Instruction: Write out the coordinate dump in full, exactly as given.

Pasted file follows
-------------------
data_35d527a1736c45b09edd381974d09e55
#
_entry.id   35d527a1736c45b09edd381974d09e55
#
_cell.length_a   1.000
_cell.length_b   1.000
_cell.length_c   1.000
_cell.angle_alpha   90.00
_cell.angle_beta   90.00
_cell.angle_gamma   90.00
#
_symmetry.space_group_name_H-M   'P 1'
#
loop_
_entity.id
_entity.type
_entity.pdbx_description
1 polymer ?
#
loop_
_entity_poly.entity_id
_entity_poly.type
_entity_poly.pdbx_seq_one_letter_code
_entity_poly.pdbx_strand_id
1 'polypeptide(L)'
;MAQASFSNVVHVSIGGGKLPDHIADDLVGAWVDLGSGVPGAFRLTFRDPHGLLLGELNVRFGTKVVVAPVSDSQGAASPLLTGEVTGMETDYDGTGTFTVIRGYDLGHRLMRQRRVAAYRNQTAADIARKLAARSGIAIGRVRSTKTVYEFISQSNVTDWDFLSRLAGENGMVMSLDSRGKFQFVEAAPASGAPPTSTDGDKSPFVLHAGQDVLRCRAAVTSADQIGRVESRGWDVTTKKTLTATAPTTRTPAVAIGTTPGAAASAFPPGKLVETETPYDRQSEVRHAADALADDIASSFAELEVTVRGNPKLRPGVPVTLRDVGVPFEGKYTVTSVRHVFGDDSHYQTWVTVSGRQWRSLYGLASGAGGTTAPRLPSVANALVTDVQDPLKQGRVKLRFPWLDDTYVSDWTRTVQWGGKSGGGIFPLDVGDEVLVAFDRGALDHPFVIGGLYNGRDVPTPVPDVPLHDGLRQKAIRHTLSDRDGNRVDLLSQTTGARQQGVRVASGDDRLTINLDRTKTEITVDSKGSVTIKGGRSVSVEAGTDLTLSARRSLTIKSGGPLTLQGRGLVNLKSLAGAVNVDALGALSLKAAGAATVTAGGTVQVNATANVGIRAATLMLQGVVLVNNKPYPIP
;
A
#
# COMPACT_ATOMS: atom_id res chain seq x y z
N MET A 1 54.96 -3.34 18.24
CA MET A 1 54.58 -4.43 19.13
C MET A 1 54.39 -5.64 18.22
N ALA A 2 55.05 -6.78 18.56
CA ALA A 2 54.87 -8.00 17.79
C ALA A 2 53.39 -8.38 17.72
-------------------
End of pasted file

data_35d527a1736c45b09edd381974d09e55
#
_entry.id   35d527a1736c45b09edd381974d09e55
#
_cell.length_a   1.000
_cell.length_b   1.000
_cell.length_c   1.000
_cell.angle_alpha   90.00
_cell.angle_beta   90.00
_cell.angle_gamma   90.00
#
_symmetry.space_group_name_H-M   'P 1'
#
loop_
_entity.id
_entity.type
_entity.pdbx_description
1 polymer ?
#
loop_
_entity_poly.entity_id
_entity_poly.type
_entity_poly.pdbx_seq_one_letter_code
_entity_poly.pdbx_strand_id
1 'polypeptide(L)'
;MAQASFSNVVHVSIGGGKLPDHIADDLVGAWVDLGSGVPGAFRLTFRDPHGLLLGELNVRFGTKVVVAPVSDSQGAASPLLTGEVTGMETDYDGTGTFTVIRGYDLGHRLMRQRRVAAYRNQTAADIARKLAARSGIAIGRVRSTKTVYEFISQSNVTDWDFLSRLAGENGMVMSLDSRGKFQFVEAAPASGAPPTSTDGDKSPFVLHAGQDVLRCRAAVTSADQIGRVESRGWDVTTKKTLTATAPTTRTPAVAIGTTPGAAASAFPPGKLVETETPYDRQSEVRHAADALADDIASSFAELEVTVRGNPKLRPGVPVTLRDVGVPFEGKYTVTSVRHVFGDDSHYQTWVTVSGRQWRSLYGLASGAGGTTAPRLPSVANALVTDVQDPLKQGRVKLRFPWLDDTYVSDWTRTVQWGGKSGGGIFPLDVGDEVLVAFDRGALDHPFVIGGLYNGRDVPTPVPDVPLHDGLRQKAIRHTLSDRDGNRVDLLSQTTGARQQGVRVASGDDRLTINLDRTKTEITVDSKGSVTIKGGRSVSVEAGTDLTLSARRSLTIKSGGPLTLQGRGLVNLKSLAGAVNVDALGALSLKAAGAATVTAGGTVQVNATANVGIRAATLMLQGVVLVNNKPYPIP
;
A
#
# COMPACT_ATOMS: atom_id res chain seq x y z
N MET A 1 54.96 -3.34 18.24
CA MET A 1 54.58 -4.43 19.13
C MET A 1 54.39 -5.64 18.22
N ALA A 2 55.05 -6.78 18.56
CA ALA A 2 54.87 -8.00 17.79
C ALA A 2 53.39 -8.38 17.72